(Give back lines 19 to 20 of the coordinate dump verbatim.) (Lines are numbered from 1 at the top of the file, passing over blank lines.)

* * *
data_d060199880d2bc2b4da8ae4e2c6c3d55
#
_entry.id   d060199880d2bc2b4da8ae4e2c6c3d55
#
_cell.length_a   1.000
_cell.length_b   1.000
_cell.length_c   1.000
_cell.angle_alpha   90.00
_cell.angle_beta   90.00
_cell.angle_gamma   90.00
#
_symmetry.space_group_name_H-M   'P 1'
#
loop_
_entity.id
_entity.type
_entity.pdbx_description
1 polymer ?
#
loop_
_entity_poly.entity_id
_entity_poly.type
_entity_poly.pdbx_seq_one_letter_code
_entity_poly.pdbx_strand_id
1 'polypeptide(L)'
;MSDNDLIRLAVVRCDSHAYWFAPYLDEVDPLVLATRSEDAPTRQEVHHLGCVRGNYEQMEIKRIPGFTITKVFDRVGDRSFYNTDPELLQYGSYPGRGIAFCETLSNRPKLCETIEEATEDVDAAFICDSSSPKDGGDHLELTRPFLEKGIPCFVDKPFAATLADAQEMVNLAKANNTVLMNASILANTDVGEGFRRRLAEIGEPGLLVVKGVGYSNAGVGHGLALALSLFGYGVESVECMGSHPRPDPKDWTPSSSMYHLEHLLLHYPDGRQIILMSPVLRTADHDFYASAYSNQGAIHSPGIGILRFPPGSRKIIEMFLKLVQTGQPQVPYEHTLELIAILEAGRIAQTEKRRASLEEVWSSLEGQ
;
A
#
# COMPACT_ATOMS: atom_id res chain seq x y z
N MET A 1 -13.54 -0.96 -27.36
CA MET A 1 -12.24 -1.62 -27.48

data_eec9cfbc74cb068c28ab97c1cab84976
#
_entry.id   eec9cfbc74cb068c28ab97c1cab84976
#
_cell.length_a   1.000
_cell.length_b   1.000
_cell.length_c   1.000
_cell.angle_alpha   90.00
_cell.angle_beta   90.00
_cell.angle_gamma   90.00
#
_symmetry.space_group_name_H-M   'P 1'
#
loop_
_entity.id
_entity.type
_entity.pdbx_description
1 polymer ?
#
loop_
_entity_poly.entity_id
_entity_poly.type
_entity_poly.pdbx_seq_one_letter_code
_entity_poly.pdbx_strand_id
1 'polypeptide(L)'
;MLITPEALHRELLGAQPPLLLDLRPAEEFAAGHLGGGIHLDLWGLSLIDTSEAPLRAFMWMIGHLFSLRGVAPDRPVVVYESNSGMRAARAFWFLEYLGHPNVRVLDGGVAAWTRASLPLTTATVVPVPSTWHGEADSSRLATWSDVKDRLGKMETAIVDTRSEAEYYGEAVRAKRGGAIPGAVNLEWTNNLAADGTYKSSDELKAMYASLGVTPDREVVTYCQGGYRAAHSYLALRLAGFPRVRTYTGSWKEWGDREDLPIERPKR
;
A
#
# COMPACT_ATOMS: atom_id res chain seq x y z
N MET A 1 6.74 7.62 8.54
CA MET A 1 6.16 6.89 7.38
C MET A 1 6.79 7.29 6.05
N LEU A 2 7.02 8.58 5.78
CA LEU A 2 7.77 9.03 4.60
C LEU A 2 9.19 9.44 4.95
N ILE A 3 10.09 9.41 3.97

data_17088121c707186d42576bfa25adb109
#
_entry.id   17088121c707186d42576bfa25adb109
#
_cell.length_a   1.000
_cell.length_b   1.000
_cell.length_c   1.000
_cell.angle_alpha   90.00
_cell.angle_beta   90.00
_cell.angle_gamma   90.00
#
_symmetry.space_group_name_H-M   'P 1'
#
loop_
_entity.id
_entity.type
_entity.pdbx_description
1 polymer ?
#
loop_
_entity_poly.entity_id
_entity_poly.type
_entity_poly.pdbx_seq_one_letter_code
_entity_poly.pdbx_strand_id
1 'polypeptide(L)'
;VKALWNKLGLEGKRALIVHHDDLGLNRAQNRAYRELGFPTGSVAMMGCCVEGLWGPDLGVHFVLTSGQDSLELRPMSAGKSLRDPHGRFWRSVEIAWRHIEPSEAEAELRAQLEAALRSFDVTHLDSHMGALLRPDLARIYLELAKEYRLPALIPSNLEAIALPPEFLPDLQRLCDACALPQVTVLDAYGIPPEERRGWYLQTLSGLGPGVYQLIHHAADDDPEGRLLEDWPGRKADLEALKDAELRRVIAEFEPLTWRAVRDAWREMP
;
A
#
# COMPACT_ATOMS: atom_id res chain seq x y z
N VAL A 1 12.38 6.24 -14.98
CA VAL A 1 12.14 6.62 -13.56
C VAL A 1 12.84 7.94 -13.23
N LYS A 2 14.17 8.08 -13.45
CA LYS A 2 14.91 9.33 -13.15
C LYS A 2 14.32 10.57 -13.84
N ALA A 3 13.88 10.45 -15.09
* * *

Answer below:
#
loop_